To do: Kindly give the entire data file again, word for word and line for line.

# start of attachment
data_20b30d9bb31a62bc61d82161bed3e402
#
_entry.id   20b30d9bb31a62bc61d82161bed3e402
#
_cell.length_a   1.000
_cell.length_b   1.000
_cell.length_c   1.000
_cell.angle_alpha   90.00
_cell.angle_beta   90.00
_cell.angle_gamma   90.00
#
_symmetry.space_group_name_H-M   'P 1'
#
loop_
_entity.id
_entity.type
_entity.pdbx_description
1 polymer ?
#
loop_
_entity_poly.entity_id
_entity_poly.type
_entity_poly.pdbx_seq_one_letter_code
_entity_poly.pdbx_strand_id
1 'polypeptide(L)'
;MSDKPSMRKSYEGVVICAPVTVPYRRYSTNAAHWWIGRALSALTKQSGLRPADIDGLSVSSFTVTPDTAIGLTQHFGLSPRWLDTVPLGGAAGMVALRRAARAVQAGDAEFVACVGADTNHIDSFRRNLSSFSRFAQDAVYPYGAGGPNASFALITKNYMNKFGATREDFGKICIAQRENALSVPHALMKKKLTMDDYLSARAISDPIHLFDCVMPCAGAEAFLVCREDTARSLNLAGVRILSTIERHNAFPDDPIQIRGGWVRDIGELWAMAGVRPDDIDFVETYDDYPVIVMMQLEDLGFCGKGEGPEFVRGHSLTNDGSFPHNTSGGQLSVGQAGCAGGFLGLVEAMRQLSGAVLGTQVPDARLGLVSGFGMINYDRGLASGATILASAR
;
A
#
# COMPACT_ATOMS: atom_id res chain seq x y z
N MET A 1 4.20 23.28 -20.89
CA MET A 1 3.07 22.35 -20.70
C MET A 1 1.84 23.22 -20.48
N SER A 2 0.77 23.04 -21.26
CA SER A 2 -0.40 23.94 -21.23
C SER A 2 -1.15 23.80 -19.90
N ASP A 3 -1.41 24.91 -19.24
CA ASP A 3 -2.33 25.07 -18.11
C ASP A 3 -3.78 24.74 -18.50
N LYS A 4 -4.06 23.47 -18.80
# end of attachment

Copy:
data_20b30d9bb31a62bc61d82161bed3e402
#
_entry.id   20b30d9bb31a62bc61d82161bed3e402
#
_cell.length_a   1.000
_cell.length_b   1.000
_cell.length_c   1.000
_cell.angle_alpha   90.00
_cell.angle_beta   90.00
_cell.angle_gamma   90.00
#
_symmetry.space_group_name_H-M   'P 1'
#
loop_
_entity.id
_entity.type
_entity.pdbx_description
1 polymer ?
#
loop_
_entity_poly.entity_id
_entity_poly.type
_entity_poly.pdbx_seq_one_letter_code
_entity_poly.pdbx_strand_id
1 'polypeptide(L)'
;MSDKPSMRKSYEGVVICAPVTVPYRRYSTNAAHWWIGRALSALTKQSGLRPADIDGLSVSSFTVTPDTAIGLTQHFGLSPRWLDTVPLGGAAGMVALRRAARAVQAGDAEFVACVGADTNHIDSFRRNLSSFSRFAQDAVYPYGAGGPNASFALITKNYMNKFGATREDFGKICIAQRENALSVPHALMKKKLTMDDYLSARAISDPIHLFDCVMPCAGAEAFLVCREDTARSLNLAGVRILSTIERHNAFPDDPIQIRGGWVRDIGELWAMAGVRPDDIDFVETYDDYPVIVMMQLEDLGFCGKGEGPEFVRGHSLTNDGSFPHNTSGGQLSVGQAGCAGGFLGLVEAMRQLSGAVLGTQVPDARLGLVSGFGMINYDRGLASGATILASAR
;
A
#
# COMPACT_ATOMS: atom_id res chain seq x y z
N MET A 1 4.20 23.28 -20.89
CA MET A 1 3.07 22.35 -20.70
C MET A 1 1.84 23.22 -20.48
N SER A 2 0.77 23.04 -21.26
CA SER A 2 -0.40 23.94 -21.23
C SER A 2 -1.15 23.80 -19.90
N ASP A 3 -1.41 24.91 -19.24
CA ASP A 3 -2.33 25.07 -18.11
C ASP A 3 -3.78 24.74 -18.50
N LYS A 4 -4.06 23.47 -18.80